Tagged: advice

Tips for a better presentation

Presentation color
The late Steve Jobs was a master presenter. Part of what made him so good was the simplicity of his Keynote presentations. Here are 10 Presentation Design Tips from Envato that can help you create a more compelling presentation.

My two pet peeves: Color and repetitive obviousness.
Bad color combinations can absolutely destroy an otherwise good presentation. It’s easy to use a decent color palette, but a unique and bold color combination can really make your presentation memorable.

Repeating the obvious drives me batshit crazy. Please, for the love of God, don’t place your logo in the corner of every slide! And if you’re pitching company X for their business, don’t put their logo on every slide either—they know who they are, and they probably remember who you are since you probably just told them on slide one.

12 reasons hiring managers aren’t reading your resume

CareerBuilder recently surveyed 2,298 U.S. hiring managers and human resources professionals and asked what would make them automatically dismiss a candidate from consideration. Some of the biggest resume mistakes they communicated were:
• Resumes that don’t include a list of skills – 30 percent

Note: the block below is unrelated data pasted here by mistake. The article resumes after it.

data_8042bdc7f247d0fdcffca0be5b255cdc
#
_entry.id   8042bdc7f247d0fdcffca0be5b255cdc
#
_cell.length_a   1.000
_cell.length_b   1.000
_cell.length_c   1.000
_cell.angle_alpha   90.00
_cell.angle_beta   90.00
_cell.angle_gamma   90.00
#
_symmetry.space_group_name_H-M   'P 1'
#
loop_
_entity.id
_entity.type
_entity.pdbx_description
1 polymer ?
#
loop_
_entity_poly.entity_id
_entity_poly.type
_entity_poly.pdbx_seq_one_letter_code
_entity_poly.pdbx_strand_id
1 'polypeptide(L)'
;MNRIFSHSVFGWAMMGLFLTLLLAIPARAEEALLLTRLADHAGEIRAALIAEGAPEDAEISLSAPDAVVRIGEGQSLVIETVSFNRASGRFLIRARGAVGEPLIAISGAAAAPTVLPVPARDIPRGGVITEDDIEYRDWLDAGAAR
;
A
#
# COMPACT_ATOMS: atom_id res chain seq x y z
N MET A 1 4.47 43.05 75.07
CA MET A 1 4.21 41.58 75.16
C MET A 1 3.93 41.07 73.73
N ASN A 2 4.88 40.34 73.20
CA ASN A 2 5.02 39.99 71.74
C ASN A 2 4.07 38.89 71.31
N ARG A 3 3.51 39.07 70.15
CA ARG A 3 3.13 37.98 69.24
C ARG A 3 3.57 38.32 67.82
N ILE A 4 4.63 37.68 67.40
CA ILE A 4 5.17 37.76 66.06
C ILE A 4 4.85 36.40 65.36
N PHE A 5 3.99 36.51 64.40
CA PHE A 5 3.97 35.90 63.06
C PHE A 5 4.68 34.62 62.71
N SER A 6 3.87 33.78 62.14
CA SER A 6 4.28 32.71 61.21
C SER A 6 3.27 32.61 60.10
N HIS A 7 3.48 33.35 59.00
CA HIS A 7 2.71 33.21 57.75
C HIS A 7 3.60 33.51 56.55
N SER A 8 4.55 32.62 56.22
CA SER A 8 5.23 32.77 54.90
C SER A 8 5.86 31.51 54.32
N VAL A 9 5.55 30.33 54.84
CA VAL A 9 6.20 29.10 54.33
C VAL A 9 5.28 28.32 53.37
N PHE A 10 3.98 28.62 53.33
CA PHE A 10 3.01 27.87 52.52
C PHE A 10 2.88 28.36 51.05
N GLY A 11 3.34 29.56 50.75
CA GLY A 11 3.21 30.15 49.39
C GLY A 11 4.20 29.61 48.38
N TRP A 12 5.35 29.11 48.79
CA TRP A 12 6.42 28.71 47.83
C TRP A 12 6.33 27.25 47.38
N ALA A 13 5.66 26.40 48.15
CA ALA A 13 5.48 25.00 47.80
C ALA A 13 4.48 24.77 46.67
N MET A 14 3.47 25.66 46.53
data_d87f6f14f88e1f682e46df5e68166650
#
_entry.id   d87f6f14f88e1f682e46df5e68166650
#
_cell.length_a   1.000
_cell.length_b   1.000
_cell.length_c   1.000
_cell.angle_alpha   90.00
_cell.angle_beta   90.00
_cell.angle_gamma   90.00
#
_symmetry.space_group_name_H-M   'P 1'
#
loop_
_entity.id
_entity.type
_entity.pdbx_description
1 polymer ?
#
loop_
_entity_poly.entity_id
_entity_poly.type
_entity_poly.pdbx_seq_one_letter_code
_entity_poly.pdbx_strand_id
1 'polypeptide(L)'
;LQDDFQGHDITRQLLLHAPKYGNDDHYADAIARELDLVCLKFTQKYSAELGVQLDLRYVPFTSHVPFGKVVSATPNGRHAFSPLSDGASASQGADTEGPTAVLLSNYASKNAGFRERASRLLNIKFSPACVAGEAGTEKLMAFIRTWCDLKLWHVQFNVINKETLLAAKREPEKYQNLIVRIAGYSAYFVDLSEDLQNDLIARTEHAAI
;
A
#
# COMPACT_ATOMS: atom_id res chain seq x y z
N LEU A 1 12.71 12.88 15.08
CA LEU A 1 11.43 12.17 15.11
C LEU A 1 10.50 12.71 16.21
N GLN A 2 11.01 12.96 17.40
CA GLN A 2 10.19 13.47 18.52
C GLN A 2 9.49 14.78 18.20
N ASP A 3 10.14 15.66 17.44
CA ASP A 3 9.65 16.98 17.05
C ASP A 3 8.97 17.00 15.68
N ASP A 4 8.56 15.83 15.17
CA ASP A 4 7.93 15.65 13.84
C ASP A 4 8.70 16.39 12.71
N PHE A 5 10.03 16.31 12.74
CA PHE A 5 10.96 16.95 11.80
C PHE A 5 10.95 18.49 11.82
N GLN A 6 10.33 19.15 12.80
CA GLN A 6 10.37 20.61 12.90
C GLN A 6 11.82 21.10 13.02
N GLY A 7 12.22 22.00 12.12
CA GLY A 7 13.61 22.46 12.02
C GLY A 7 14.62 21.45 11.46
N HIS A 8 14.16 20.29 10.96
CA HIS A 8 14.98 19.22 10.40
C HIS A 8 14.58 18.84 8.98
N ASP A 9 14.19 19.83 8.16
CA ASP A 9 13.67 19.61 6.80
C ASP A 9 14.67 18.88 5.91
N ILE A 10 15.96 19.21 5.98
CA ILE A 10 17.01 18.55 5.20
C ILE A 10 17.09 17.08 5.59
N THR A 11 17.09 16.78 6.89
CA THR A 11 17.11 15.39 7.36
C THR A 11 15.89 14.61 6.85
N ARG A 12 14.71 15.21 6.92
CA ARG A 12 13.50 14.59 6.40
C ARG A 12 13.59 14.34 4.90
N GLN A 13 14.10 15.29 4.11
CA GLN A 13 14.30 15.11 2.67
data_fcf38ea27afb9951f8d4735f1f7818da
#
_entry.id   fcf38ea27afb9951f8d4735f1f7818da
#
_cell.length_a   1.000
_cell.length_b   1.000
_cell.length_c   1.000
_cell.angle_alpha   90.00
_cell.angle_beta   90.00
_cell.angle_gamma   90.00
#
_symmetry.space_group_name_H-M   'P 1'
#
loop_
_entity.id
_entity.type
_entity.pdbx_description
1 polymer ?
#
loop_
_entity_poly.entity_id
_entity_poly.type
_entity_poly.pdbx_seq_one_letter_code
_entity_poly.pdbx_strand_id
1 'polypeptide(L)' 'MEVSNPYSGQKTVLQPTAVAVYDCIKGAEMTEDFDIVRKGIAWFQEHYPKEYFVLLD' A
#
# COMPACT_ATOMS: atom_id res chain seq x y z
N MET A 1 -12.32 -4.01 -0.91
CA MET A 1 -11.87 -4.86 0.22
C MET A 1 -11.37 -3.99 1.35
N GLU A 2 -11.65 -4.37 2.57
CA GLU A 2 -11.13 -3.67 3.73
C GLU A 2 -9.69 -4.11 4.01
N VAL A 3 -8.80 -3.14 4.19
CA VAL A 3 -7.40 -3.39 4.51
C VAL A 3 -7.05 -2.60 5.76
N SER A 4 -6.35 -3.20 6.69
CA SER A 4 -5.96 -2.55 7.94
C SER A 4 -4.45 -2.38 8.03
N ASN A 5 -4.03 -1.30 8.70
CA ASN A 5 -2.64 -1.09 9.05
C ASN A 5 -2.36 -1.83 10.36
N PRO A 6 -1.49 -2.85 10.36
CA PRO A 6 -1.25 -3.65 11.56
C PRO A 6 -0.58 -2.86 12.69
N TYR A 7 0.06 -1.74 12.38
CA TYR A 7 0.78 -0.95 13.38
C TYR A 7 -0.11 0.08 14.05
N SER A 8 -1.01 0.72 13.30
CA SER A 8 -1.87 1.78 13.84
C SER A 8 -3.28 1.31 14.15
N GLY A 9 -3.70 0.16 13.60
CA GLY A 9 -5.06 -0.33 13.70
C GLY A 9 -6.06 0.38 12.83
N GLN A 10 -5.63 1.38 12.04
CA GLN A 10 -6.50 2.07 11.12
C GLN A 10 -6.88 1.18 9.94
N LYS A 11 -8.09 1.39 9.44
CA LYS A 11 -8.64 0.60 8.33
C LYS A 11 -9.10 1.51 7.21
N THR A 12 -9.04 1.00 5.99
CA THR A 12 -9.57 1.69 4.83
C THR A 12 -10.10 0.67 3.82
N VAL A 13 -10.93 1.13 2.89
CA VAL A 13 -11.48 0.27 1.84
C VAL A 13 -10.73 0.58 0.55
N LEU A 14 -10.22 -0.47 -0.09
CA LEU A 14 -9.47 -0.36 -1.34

• Resumes printed on decorative paper – 20 percent
• Resumes that detail more tasks than results for previous positions – 16 percent
• Resumes that include a photo – 13 percent
• Resumes that have large blocks of text with little white space – 13 percent

For graphic designers, those particular mistakes are inexcusable. As someone who has hired designers and production artists, one of my biggest pet-peeves is seeing a resume where the first item below the name/contact info at the top is an “Objective” paragraph. I immediately throw those resumes in the trash bin. I know what your objective is… it’s to GET THE DAMN JOB!

From the ‘no-duh’ department: Print is more valuable than digital

print value

As a primarily print designer, the news of Temple University’s Fox School of Business study that showed that print (advertising) is more valuable than digital was music to my ears. That being said, I have to wonder why it took what I’m sure was a time-consuming and expensive study to illustrate the obvious. Here are my thoughts on their findings:
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Does a logo design NEED to work in black & white?

Great article! The days of a logo design NEEDING to work in black & white are long-gone. That being said, a great logo design WILL work in black & white—perhaps with a little modification. So if your logo doesn’t work in black and white, perhaps you should re-think it.

While the linked article goes against my advice on creating a logo you can live with and still get paid, I still stand behind what I wrote back in 2008.

60 expert logo design tips

The title of their article could have also been: “60 things modern clients aren’t willing to pay for, or even think about.”

But hey, you still should. Take a look at all the great advice in this article… just remember that you’re not likely to be paid to put it to practical use anymore.